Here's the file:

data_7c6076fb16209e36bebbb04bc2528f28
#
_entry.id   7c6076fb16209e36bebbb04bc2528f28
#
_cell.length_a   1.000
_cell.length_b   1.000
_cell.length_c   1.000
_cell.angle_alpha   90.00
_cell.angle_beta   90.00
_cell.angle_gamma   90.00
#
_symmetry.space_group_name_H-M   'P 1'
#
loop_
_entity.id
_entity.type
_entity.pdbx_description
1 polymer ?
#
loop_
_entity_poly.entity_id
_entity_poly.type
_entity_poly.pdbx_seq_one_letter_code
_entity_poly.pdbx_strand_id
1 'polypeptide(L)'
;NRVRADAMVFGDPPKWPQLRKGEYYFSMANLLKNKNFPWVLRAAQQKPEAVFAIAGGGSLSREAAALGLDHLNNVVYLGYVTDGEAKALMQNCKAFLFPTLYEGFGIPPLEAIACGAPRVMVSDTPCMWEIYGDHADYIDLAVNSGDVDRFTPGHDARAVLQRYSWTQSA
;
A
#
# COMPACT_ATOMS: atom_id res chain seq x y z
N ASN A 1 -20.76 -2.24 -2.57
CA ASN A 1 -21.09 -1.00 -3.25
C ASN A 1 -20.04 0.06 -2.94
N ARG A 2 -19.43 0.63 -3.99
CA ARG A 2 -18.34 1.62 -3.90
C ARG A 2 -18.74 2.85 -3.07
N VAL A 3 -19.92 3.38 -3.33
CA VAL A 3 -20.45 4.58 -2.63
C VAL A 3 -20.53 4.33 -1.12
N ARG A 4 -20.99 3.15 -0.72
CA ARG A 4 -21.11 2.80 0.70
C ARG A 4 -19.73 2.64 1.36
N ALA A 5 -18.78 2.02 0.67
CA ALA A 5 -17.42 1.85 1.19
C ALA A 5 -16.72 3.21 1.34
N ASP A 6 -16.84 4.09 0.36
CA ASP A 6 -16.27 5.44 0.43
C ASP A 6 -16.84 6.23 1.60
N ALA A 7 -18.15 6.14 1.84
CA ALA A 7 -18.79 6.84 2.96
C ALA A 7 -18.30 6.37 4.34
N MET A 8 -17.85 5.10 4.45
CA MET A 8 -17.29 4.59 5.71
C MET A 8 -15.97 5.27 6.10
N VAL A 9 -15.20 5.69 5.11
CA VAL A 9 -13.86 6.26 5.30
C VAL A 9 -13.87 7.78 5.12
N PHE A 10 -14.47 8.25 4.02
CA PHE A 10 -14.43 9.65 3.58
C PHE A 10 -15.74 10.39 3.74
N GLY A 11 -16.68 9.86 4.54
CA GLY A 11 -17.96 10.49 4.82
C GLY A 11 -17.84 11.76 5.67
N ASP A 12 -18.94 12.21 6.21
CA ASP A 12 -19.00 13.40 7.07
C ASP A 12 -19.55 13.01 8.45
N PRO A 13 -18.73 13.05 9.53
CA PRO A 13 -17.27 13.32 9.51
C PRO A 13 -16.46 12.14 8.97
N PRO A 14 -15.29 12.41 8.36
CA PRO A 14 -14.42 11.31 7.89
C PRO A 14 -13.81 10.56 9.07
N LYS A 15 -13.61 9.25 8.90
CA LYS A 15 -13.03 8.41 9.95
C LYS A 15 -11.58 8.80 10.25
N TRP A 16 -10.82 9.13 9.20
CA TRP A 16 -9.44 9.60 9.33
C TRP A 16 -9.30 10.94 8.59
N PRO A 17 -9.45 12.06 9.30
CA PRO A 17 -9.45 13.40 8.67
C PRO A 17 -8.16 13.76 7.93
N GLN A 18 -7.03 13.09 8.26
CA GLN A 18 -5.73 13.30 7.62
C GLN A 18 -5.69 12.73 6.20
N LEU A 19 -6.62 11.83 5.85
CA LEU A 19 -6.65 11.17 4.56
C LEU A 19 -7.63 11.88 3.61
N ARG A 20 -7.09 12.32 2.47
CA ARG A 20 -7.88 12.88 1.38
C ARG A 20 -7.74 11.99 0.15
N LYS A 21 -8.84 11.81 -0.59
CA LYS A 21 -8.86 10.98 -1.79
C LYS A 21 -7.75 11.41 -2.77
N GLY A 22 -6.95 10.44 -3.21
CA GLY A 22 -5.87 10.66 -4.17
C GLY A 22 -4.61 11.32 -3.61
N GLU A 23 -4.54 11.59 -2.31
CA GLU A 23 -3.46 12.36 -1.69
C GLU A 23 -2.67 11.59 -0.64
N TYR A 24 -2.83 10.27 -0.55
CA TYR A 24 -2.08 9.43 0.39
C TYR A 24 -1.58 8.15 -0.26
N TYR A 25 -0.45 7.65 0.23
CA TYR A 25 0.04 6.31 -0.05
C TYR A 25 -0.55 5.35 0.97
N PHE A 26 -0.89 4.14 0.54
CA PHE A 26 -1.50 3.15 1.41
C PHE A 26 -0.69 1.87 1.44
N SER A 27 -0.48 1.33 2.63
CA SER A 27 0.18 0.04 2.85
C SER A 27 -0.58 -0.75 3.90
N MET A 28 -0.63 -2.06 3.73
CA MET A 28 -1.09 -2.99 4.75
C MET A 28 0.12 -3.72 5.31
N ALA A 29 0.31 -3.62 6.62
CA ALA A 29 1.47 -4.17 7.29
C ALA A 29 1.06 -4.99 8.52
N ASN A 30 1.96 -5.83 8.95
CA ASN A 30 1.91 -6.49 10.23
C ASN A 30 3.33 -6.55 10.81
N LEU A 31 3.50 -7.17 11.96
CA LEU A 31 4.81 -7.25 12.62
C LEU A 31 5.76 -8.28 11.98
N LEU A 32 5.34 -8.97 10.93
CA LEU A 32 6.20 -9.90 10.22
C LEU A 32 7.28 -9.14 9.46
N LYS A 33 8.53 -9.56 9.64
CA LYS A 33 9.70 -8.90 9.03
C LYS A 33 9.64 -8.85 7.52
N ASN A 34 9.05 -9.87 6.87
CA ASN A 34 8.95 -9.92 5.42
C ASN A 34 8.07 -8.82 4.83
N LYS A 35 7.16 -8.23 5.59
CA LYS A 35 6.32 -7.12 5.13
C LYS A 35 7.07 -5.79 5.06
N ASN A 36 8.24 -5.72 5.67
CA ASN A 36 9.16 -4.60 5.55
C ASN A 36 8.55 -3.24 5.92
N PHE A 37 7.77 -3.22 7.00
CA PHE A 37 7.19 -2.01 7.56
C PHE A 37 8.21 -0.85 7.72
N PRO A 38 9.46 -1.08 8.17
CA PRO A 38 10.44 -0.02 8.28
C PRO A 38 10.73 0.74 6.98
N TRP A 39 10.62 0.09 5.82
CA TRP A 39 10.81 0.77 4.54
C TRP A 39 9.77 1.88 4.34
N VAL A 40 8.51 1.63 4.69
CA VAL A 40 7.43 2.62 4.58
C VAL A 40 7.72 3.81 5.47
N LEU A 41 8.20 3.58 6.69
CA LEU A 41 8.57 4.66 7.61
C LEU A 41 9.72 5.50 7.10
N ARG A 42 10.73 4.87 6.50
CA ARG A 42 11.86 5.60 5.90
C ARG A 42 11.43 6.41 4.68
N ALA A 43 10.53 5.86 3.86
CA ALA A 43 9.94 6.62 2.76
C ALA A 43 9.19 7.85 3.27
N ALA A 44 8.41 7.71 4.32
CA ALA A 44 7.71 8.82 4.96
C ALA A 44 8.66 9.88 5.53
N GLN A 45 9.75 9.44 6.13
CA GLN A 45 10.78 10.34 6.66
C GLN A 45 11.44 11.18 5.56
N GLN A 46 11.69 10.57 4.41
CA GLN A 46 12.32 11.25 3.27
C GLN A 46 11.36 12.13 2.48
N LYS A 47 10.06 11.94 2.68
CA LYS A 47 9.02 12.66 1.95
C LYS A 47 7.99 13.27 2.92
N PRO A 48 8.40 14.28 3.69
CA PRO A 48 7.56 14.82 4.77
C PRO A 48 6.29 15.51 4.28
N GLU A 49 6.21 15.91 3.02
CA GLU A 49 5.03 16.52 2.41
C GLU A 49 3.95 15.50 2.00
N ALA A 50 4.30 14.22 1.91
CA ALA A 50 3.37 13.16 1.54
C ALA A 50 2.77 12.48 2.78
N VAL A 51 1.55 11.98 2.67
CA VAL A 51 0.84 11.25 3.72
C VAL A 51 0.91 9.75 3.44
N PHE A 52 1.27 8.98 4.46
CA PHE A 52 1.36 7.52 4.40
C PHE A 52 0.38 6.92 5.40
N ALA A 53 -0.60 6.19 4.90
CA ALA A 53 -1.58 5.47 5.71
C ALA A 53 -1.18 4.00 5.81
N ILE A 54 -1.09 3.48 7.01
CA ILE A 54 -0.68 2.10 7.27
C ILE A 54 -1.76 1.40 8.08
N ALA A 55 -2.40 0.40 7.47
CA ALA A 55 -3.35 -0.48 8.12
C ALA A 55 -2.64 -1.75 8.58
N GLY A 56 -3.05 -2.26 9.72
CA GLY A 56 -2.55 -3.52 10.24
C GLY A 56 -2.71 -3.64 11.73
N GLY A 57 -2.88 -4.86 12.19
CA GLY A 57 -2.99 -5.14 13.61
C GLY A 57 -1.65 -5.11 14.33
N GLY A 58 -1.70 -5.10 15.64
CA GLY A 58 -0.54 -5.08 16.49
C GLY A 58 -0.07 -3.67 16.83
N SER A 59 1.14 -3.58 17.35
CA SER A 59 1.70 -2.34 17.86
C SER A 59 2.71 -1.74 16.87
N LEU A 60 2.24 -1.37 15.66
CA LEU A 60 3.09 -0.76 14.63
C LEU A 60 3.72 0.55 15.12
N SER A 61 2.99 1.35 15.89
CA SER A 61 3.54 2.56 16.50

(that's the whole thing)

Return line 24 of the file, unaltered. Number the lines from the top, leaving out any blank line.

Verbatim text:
_entity_poly.pdbx_strand_id